On the 20th of April 2015 I will have been working for Portman Travel for 6 months and have successfully been earning enough to make the financial requirement – At the end of April (beginning of May depending on how long it takes for the documents to arrive) the second visa application will go in on the new basis that I have lived and worked in the UK for 6 months earning a salary that would in the financial year (6 months before and after application) meet the financial requirement for sponsorship of my husband’s settlement visa. When I went back to SA in February I had every intention of giving up, of canning the whole idea. I was prepared to give up the new life I had built here just to be back to my family knowing how difficult it had been without them in the 4 months preceding the visa rejection. I was convinced otherwise by my husband and our visa consultant and so, came back to the UK with a heavy heart but a renewed determination to do everything we needed to to make this visa happen, despite the challenges, despite the cost. H was re enrolled in school and went back to Grade 4 slightly later than everyone else as by now she had missed the first few weeks of classes and thankfully J-P works for an amazing company who allowed him to stay on a little longer until the visa could be re applied for. I got a new tattoo and came back alone, hoping it would be the motivation I needed to get through the next 3-4 months it would take to resolve this.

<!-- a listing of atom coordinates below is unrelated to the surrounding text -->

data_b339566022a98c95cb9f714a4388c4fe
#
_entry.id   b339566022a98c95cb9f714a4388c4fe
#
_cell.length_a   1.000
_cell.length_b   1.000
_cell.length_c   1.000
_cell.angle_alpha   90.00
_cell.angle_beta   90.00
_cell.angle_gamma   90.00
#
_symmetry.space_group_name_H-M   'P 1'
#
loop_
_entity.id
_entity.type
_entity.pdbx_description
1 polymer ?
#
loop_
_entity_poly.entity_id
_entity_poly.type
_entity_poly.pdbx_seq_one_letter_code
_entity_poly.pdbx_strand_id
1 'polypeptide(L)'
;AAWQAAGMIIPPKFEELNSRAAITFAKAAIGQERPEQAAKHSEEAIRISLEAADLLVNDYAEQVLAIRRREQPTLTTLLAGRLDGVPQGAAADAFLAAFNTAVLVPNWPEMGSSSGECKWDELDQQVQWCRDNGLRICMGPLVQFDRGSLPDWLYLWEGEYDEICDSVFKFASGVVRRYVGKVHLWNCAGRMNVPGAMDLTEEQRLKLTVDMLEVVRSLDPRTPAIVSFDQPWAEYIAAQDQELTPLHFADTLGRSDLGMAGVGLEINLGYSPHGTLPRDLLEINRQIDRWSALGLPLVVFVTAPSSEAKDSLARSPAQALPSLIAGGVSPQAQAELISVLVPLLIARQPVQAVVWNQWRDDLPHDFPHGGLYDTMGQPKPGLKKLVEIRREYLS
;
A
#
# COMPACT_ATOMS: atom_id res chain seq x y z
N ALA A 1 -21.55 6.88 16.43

A second visa application means more money – Sadly since the first application, the cost has increased – Our timing has been fairly awful to say the least. Where it was just under GBP900, it is now closer to GBP1000. A new NHS surcharge has also been implemented (As of the 6th of April 2015) where all long term visa applicants are also required to prepay a charge to make use of the NHS for their intended period of stay – J-P’s additional NHS surcharge is another GBP600 on top of his application. Unfortunately documents that were valid for the first application are no longer valid so off my husband went for a second TB test (Another R1000) and a new police clearance certificate, tax clearance certificate and certifications of documents. All new payslips, employment letters, bank statements etc had to be obtained and I will have to send off another envelope filled with original documents from this side before he can even submit the online application again. What was supposed to be over already has turned into an extremely long, harrowing, expensive experience – BUT I KNOW that once they are here, it will be well worth all the sacrifice.